Q&A with Model UN President

Looking back at first semester


Photo used with permission of Amit Chandramouly

Oishee Misra

As first semester nears its end, Model United Nations club president and senior Amit Chandramouly reflects on the past semester. The club has had an eventful start to the year, and hopes that the second semester brings forth even more.

Model UN members at one of their largest tournaments of the year, Stanford Model United Nations Conference (SMUNC). Photo used with permission by Amit Chandramouly.
Model UN members at their first tournament of the school year, Gunn Model United Nations Conference (GMUNC). This tournament was the first ever tournament for several of the novice, or first year, members in MV MUN. Photo used with permission by Amit Chandramouly.


Read the following Q&A to learn more about their experience.

El Estoque: What has MUN accomplished this past semester?

Amit Chandramouly: We’ve certainly accomplished a good deal this semester — within our own officer team we’ve managed to hit our stride and are past the adjustment period where everyone’s trying to figure out how to work their roles. Member wise, we’ve had two extremely successful conferences (hosted by Gunn HS and Stanford University) and have learned a lot from what we’ve seen on the circuit this year. That being said, one thing I’d like to emphasize is the sharp growth in our member base as we’re seeing record conference interest this year. For example, we finished pre-registering and collecting forms for a couple of conferences in the last few weeks and here are the changes we saw:

All in all our success, combined with larger numbers this year, gives me hope of a great second half of the season (especially given the fact that we have all our heavyweight conferences then). That being said, estimating numbers has always been something that we’ve gotten wrong this year because we always get more signups than we think we’ll get, and we’ve had to go back and forth with the conference organizers quite a few times to request more spots and hotel rooms. At the end of the day though, I’m super happy to see that we’ve grown to a 150+ member club this year after having had to share a room with another club every other week just three years ago. It has been an insane amount of growth, and we’re loving every bit of it.  


EE: What changes did you guys implement? Did they turn out as expected?

AC: The most significant change we implemented was splitting up our meetings into two to three sub meetings every week to reduce crowding in our rooms and give each of our members more attention. This has proved to work, as our member retention has been much, much better this year, and so has our awards rate and conference attendance.

Another change I personally looked to implement is to grow the scope of MUN beyond just competitions in the last few months of this semester, our members have been given the opportunity to volunteer for rallies and voter drives in the weeks leading up to the midterms, attend a conference hosted by the UN on poverty and development at Stanford University and also attend a Climate Change Summit hosted by NatGeo at the San Jose Tech Museum. I pushed to create these opportunities because I want our members to see MUN as more than a means to simply add lines to one’s resume, but to actually learn about the world around them and get informed on various different issues. Members have taken onto this idea pretty well, and we saw approximately 20-30 of them attend each of these three events.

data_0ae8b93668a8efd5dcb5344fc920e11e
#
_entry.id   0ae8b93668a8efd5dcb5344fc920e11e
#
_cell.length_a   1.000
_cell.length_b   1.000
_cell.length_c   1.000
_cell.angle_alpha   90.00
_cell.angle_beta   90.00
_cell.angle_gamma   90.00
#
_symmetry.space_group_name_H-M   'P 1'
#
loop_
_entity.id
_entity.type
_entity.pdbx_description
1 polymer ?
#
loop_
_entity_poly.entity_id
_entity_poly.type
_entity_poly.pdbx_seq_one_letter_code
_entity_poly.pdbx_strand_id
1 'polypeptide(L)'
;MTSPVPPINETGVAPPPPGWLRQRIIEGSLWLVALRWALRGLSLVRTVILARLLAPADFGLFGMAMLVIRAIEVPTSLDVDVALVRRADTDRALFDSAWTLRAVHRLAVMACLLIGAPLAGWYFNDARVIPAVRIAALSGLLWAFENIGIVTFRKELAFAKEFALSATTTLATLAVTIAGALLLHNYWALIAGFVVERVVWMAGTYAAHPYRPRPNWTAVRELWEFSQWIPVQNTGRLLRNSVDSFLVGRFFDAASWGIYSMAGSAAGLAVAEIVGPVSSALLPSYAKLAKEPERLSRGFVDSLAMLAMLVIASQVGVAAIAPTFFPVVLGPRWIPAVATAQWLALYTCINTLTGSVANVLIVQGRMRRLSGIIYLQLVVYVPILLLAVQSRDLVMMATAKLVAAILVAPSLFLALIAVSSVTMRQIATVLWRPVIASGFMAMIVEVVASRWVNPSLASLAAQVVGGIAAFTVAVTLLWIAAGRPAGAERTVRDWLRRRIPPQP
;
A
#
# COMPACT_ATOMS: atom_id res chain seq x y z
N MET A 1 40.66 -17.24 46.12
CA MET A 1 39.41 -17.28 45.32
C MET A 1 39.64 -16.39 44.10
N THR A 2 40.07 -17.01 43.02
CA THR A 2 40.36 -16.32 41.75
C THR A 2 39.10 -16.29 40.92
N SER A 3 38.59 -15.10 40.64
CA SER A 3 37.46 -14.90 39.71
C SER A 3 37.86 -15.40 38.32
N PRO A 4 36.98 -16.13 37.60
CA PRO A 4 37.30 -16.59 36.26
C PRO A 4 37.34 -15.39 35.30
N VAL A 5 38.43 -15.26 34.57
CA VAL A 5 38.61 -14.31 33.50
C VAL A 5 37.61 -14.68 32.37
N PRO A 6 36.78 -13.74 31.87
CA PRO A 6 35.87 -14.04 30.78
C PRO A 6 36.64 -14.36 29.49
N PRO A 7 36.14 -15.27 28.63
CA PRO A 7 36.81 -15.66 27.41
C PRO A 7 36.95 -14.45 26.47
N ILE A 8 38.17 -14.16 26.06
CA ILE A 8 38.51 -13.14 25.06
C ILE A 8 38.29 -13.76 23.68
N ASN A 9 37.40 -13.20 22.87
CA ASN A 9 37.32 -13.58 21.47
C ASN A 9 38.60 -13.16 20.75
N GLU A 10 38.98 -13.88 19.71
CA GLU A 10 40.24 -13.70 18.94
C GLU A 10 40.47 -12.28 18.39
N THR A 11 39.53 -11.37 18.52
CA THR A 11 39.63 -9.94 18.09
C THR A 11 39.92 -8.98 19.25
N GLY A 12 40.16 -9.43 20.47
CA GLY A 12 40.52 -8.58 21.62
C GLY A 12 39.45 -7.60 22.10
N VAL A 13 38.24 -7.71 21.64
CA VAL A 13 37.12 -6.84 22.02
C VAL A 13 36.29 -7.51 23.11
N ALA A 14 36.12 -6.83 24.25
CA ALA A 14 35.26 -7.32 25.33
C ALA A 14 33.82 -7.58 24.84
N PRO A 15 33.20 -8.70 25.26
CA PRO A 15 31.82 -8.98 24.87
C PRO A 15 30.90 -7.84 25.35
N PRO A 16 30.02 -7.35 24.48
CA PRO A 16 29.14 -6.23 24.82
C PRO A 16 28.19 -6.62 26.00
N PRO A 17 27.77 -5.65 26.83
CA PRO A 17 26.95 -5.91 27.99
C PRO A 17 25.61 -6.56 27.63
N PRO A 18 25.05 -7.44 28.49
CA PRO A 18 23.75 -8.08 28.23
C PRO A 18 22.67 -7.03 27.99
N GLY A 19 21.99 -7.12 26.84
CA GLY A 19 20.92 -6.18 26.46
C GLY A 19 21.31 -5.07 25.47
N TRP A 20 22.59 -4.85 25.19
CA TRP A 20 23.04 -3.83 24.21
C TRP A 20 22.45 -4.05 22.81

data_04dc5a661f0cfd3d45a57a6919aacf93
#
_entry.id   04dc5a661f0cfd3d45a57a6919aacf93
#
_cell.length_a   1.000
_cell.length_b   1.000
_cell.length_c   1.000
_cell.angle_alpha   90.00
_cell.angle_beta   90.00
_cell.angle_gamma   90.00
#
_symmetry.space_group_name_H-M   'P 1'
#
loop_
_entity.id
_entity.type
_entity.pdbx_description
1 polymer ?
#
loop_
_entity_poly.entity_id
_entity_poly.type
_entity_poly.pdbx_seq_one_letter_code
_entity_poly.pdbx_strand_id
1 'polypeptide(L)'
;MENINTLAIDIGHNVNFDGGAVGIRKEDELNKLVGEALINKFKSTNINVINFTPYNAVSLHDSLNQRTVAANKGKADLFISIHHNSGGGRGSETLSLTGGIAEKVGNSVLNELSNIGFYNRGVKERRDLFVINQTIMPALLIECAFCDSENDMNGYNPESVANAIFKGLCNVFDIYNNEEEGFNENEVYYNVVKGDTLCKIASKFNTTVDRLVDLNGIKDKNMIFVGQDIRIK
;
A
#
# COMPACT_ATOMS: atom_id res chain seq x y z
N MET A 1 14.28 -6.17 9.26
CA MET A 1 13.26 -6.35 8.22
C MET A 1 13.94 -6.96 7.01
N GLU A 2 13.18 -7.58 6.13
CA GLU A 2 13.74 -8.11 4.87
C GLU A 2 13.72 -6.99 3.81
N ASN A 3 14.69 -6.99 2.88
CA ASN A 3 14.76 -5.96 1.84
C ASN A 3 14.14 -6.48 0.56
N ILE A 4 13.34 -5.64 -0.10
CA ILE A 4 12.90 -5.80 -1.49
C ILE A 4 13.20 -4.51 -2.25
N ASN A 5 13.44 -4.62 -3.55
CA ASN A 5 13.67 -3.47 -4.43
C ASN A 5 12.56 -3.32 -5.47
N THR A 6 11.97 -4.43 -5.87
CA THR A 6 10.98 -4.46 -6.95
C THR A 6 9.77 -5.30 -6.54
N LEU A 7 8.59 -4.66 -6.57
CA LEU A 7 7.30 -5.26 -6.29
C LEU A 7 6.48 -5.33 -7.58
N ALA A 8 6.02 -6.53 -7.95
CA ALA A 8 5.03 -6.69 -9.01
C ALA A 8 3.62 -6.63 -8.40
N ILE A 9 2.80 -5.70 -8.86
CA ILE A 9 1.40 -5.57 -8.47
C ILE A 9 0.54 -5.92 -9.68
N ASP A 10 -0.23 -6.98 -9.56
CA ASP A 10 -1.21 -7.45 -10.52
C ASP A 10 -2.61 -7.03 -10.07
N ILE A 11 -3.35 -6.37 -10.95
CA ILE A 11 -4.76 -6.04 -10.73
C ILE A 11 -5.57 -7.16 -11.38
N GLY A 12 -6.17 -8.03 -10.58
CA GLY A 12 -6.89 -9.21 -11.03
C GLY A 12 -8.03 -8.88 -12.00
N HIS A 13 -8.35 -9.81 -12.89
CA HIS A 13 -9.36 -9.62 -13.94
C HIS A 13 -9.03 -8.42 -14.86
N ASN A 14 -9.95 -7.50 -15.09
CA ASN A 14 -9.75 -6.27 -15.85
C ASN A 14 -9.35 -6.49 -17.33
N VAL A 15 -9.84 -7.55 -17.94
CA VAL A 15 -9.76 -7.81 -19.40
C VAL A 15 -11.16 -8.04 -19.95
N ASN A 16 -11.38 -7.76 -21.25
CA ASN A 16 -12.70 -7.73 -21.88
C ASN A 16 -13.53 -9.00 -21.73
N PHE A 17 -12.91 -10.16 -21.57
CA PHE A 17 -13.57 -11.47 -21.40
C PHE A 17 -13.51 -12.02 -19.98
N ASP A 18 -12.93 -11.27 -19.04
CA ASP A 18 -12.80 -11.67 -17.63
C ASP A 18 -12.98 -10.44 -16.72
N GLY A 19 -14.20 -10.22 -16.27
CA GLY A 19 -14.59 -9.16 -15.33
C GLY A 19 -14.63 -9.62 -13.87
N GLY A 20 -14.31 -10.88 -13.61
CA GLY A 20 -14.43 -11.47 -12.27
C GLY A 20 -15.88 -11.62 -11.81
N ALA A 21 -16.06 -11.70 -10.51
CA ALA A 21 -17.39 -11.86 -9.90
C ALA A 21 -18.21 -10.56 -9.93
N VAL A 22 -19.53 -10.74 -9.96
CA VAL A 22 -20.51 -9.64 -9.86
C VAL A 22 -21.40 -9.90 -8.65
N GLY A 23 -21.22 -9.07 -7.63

EE: What are you most proud of?

AC: This is kind of a hard question — we’ve done a lot this semester and there’s certainly a lot that our team can be the most proud of. However, if I had to pick on one of them, it’d probably be our improved connection to our member base this year/our club culture this year. I feel as if I’m a lot closer to the rest of the club this year, and this closeness is what I think holds our club together for the most part. Members always reach out to the officer team for questions and to clarify things (which may not even be MUN related) and I think we’re building a pretty strong bond. Our club is a whole lot more connected this year, and in my opinion there’s none of the conventional club divide between the officers and members, so that’s what I’ve grown to appreciate immensely.


EE: In terms of just you, has it been a successful semester? Are you happy with your performance?

AC: I’m extremely happy with how I’ve done this semester. In terms of purely awards, I was the only one to win the Gavel (1st place) this year at Stanford University, and it sure feels good because it was a hard battle to win. But more importantly, I think I’ve been more successful in how/what I’ve taught the members this year. They’re beginning to look at MUN as something more than a simple means for them to win stuff, and are taking note of the deeper issues that the activity aims to address, and it’s my belief that this realization is lost on most of the people who do MUN. As someone interested in international relations, it warms my heart to see this change in the mindset, and I consider helping bring about this new way of thinking to be my greatest MUN success this year and possibly of all time too.


EE: Do you think you guys have been able to/will retain members? Are you planning to implement any new changes next semester?

AC: Definitely. As stated earlier, we’ve signed up record numbers for some our hard-to-sell conferences this year such as BMUN and NAIMUN, and I’m sure that the member interest and enthusiasm we’ve generated is here to last. In terms of changes, our officer team has nothing planned on the table, but we’ll surely adapt to anything that comes our way if needed.